USA provides role-model to help mums with drug problems

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A family outreach worker from Edinburgh visited the USA to learn about how to support mums come off drugs while continuing to look after their babies

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3rd April 2018 by Susan Smith 0 Comments

Mums and pregnant women with drug problems should be given access to residential recovery programs, a Scottish charity worker has said following a study trip to the USA.

Lyndsay Fraser Robertson, a family outreach worker from Edinburgh, spent six weeks in the USA last year conducting research for her report on how to keep families affected by substance use together.

She won a Winston Churchill Memorial Trust Fellowship in partnership with the Dulverton Trust to carry out the research.

Through working for Circle, a charity supporting disadvantaged children and families across Scotland, Lyndsay has encountered many families who have struggled to succeed in their recovery from substance use within the current system.

Through her Churchill Fellowship, Lyndsay wanted to explore alternative ways to help mothers with drug problems.

“Mothers present with a different set of needs to single male substance users and this is not always acknowledged in community drug treatment services,” she said. “I wanted to visit services that kept mothers and their children together safely”.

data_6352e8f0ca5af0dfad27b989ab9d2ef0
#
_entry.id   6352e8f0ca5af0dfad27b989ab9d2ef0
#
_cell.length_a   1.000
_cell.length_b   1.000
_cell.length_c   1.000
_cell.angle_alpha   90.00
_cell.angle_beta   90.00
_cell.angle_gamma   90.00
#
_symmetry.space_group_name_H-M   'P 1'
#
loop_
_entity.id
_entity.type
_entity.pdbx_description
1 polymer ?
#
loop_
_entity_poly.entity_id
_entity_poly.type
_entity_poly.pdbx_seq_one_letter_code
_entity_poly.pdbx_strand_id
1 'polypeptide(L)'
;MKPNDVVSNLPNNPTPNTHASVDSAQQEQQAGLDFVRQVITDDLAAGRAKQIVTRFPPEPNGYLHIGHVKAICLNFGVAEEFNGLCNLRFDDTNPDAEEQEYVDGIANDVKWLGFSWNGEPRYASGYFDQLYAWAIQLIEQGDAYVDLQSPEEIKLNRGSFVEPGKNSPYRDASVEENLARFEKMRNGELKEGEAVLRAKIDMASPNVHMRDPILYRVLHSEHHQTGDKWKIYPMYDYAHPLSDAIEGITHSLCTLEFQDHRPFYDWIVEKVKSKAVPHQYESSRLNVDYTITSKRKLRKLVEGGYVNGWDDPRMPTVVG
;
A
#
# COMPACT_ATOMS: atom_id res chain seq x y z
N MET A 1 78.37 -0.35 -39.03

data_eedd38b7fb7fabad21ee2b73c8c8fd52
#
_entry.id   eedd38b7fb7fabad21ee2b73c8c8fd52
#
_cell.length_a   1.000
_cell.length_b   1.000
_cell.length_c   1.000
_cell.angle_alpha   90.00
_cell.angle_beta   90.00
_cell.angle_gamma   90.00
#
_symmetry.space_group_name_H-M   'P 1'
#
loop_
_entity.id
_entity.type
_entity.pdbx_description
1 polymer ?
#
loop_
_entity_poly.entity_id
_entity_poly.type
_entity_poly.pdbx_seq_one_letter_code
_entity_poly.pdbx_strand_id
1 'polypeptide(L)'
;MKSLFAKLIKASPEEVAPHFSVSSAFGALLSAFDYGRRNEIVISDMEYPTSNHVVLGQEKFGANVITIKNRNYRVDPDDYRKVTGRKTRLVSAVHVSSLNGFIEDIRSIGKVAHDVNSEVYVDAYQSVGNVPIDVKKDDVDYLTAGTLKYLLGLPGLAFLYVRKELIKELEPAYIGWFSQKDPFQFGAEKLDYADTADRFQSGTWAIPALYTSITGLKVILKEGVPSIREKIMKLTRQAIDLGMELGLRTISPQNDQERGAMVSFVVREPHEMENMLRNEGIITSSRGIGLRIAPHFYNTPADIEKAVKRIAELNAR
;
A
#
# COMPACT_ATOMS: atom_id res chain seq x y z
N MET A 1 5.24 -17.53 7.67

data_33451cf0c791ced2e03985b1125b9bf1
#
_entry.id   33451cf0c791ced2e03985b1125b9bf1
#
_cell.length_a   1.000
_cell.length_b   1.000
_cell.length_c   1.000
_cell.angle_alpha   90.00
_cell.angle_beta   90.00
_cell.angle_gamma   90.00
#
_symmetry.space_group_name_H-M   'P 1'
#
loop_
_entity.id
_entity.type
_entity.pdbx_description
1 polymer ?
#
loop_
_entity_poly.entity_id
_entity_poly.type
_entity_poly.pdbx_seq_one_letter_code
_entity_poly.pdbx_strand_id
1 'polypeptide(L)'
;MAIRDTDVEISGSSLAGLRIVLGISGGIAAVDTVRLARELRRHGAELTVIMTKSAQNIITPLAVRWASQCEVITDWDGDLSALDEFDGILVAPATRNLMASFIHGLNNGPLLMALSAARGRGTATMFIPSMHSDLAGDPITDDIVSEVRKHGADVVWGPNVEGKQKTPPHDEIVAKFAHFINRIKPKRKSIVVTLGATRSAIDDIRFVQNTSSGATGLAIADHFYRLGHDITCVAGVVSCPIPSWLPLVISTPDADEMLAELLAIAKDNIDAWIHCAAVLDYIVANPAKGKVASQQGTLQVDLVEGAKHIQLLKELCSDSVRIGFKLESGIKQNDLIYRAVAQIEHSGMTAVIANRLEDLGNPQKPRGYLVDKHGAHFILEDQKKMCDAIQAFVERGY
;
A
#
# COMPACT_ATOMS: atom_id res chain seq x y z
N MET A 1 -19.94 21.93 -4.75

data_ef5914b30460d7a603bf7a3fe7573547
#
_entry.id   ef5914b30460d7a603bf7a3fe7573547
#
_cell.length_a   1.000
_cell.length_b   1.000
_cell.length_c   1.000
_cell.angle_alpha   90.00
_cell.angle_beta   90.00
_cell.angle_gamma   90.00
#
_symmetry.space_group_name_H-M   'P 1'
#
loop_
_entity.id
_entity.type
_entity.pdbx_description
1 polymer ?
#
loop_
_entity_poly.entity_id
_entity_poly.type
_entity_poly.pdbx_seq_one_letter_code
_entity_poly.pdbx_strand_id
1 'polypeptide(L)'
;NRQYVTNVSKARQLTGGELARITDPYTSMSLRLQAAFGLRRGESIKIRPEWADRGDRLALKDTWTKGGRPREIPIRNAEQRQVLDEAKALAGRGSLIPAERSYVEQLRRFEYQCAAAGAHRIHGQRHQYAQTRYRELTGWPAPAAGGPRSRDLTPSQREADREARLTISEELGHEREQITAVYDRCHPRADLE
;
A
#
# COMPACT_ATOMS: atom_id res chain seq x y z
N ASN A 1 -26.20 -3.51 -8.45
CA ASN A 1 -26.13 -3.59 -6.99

While in the USA, Lyndsay spent time in Washington State and Connecticut, visiting hospital-based services, residential recovery services and community visiting services. She also spoke with several academics in the field whilst at Yale University’s Child Study Centre.

Lyndsay was impressed by residential services that allowed mothers and their children to stay together, observing that they allow mothers time to recover and practice healthy coping skills in a safe, stable and supervised environment. Intensive parenting interventions can be provided alongside treatment.

She said: “Allowing mother and child to maintain a positive attachment to each other will influence how the child goes on to form other attachments in their life. The UK would benefit from more integrated substance use treatment with family support services”.

Now back in the UK, Lyndsay has already begun presenting findings from her Churchill Fellowship to networks in her local area and she has been asked to present at conferences across the UK.

Circle is committed to exploring funding to implement recommendations from her report later this year.